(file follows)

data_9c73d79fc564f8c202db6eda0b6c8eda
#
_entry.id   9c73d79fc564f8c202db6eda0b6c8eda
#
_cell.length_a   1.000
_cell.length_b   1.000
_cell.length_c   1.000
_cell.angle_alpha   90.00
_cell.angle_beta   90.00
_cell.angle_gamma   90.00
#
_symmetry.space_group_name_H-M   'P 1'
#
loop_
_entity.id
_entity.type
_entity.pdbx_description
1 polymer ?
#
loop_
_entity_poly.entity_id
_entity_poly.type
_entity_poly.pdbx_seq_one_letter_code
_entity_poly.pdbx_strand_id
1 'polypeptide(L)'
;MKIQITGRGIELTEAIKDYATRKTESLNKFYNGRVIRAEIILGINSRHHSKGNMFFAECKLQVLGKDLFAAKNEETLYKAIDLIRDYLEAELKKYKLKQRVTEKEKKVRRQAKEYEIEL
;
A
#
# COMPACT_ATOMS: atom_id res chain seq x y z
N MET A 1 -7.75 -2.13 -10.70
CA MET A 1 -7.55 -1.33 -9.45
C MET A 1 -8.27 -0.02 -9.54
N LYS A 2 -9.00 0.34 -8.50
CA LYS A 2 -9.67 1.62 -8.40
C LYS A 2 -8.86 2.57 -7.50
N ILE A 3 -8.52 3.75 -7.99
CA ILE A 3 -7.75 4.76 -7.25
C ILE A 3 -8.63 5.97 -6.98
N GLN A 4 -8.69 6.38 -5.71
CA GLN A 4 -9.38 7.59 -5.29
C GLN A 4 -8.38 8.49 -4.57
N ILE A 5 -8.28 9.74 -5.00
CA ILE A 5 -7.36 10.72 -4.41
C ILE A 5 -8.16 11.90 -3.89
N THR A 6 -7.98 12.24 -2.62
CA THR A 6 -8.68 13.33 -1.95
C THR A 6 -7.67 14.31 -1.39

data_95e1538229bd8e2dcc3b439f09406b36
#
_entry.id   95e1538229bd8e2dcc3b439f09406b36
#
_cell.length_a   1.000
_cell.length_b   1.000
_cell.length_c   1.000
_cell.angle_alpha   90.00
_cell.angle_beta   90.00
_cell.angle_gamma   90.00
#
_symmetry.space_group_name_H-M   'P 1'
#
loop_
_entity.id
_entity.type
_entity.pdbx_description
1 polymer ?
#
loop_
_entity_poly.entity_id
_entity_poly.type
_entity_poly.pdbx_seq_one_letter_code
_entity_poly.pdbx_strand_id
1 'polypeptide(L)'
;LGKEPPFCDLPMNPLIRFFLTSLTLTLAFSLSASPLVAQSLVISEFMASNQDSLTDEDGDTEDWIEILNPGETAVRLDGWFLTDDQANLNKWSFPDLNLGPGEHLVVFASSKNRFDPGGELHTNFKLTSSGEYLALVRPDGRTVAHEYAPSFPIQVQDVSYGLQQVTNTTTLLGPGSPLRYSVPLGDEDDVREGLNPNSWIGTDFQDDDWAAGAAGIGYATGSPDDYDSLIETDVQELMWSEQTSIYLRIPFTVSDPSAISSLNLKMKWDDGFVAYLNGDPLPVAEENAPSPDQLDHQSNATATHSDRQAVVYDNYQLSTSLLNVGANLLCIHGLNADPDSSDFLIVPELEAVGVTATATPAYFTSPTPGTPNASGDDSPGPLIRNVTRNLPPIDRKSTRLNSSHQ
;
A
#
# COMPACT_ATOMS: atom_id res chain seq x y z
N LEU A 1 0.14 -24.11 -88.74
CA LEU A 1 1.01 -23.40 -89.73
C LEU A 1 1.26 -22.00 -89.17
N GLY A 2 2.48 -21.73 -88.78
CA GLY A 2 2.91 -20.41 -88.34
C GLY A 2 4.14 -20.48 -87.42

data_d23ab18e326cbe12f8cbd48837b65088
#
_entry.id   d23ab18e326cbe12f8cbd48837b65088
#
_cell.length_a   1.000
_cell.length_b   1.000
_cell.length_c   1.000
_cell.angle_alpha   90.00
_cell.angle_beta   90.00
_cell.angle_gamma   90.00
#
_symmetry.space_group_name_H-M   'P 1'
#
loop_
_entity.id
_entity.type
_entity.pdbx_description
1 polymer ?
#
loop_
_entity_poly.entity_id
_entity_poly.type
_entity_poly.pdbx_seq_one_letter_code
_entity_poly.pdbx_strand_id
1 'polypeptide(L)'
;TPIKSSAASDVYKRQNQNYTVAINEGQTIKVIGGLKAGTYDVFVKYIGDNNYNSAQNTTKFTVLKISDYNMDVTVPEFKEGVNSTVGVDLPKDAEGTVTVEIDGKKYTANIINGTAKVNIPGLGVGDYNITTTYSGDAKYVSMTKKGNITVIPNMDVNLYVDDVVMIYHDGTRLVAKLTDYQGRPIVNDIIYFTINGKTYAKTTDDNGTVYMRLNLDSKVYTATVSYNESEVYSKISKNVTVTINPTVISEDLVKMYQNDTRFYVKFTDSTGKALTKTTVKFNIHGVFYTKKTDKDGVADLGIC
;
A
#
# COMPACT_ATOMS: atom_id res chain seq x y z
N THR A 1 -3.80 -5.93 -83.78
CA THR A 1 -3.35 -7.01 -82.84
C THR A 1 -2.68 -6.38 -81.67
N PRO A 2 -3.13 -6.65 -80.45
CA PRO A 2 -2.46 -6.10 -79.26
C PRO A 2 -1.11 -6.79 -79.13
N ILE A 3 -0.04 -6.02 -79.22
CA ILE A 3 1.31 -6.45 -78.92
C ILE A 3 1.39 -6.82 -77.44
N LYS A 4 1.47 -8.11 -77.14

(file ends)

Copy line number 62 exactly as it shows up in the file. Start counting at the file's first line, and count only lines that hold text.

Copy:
loop_